Plasma brain-derived neurotrophic factor in earthquake survivors with full and partial post-traumatic stress disorder


STRESS HAS BEEN widely linked with brain-derived neurotrophic factor (BDNF) modifications but results from the few studies on post-traumatic stress disorder (PTSD) are inconsistent: lower BDNF plasma levels, negative results in cerebrospinal fluid and higher levels in serum have been reported.[1-3]

We investigated BDNF in survivors of the L'Aquila earthquake, along with the post-traumatic spectrum, considering not only full expression but also subthreshold manifestations, that is, partial PTSD.

Thirty-seven medically healthy consecutive outpatients (M/F 13/24; mean age, 45.7 ± 11.7 years) referred for anxiety/affective symptoms manifesting after the earthquake, were recruited 2 years after the event. All were treated with low doses of benzodiazepines and/or antidepressants.

Twenty-two healthy subjects recruited from among those accompanying the outpatients, and who were matched for age and gender (M/F 8/14; mean age, 42.4 ± 11.5 years) were enrolled.

Blood samples were taken between 08.00 and 09.00 AM and processed using ELISA protocol on plasma.

By means of the Structured Clinical Interview officially available in Italy (SCID-I/P), 13 patients were diagnosed as having full PTSD, and 13 as having partial PTSD, that is, fulfilled a subset of the DSM-IV criteria (mean age, 49.9 ± 10.2 years; M/F 3/10; mean age, 44.4 ± 13.6 years, M/F 4/9); 11 patients (mean age, 42.3 ± 10.3 years; M/F 6/5) were diagnosed as not having PTSD but instead were diagnosed as having depressive episode (n = 8) or panic attack (n = 3). No differences in gender distribution or age were observed.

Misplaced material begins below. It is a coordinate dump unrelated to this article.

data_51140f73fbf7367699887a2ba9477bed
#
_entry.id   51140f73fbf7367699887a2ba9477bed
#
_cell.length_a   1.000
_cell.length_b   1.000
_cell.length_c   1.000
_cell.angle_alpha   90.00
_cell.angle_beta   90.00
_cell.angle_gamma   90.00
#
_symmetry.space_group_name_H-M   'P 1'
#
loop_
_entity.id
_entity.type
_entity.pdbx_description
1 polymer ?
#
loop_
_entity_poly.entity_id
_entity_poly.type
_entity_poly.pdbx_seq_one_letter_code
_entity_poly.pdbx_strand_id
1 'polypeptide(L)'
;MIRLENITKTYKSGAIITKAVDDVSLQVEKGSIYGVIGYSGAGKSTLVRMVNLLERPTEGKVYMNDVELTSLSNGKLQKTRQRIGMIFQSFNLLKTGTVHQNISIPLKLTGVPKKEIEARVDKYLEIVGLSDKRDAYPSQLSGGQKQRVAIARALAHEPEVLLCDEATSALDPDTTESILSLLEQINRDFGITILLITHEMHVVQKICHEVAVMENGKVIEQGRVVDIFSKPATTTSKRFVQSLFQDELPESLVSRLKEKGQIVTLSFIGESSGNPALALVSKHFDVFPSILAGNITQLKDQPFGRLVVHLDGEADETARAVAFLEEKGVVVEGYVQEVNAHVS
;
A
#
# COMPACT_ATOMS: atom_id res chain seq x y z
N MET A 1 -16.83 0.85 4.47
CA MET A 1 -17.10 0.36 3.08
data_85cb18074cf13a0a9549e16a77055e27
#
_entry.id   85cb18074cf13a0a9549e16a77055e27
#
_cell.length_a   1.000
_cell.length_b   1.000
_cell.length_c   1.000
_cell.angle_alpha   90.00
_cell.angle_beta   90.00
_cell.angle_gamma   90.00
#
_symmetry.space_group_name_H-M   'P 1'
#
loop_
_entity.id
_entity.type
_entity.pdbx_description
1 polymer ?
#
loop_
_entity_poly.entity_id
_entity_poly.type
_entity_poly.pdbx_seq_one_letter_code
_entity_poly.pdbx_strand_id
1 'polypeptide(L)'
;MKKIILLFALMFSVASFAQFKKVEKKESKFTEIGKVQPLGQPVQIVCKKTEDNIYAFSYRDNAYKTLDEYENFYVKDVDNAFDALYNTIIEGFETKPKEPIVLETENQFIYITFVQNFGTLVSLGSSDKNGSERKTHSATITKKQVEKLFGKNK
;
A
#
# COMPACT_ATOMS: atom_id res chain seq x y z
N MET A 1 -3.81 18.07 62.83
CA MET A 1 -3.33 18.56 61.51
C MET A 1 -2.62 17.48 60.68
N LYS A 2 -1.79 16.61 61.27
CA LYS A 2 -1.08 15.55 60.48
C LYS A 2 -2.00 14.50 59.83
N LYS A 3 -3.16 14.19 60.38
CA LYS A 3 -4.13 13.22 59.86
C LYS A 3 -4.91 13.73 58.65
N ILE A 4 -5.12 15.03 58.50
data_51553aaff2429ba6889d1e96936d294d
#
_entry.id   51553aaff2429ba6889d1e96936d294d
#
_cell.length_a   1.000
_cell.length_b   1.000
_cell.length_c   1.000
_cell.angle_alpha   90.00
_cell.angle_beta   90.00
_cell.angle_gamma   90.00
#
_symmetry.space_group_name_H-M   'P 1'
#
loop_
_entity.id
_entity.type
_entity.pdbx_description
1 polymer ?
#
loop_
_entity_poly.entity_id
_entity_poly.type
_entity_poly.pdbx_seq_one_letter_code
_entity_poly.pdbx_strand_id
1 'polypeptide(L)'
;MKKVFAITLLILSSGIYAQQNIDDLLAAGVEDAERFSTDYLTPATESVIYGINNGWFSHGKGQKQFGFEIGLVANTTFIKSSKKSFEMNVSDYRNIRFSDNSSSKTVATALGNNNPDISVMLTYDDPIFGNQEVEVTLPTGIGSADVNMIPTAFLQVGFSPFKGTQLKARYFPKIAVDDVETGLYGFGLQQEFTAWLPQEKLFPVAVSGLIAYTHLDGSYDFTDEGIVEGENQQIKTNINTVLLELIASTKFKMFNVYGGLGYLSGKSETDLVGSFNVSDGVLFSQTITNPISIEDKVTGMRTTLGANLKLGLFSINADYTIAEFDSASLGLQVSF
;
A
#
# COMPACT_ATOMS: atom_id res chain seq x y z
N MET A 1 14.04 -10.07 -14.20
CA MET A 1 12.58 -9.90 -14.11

BDNF level was as follows: full PTSD subjects 3473.3 ± 2073.2 pg/mL; partial PTSD, 6180.9 ± 2348.3 pg/mL; clinical sample without PTSD, 3650.6 ± 1648.2 pg/mL; controls, 6172.9 ± 3899.3 pg/mL. Kruskal–Wallis test indicated significant difference (χ2 = 17.20, d.f. = 3, P < 0.001); post-hoc planned Mann–Whitney test indicated lower BDNF for subjects with full-blown or no PTSD than subjects with partial PTSD (Z = 3.51, P < 0.0005 and Z = 3.10, P < 0.005) and controls (Z = 2.56, P < 0.01 and Z = 2.29, P < 0.05) and no difference between partial PTSD and controls.

Reduced BDNF in full PTSD is in agreement with Dell'Osso et al.[1] The BDNF finding in patients with partial PTSD is in line with Bonne et al., who found no difference between patients with moderate PTSD severity and controls.[2] Hauck et al. reported that BDNF was elevated in subjects at early stages of trauma showing less severe symptoms.[3] Together with the current finding that patients with partial PTSD had higher BDNF levels, we can hypothesize that the higher plasma level of BDNF would somehow have a neuroprotective role against the expression of full PTSD.

The sample size was relatively small, but all patients were triggered by a unique trauma, had a similar low drug dosage and none presented comorbid psychiatric diagnoses.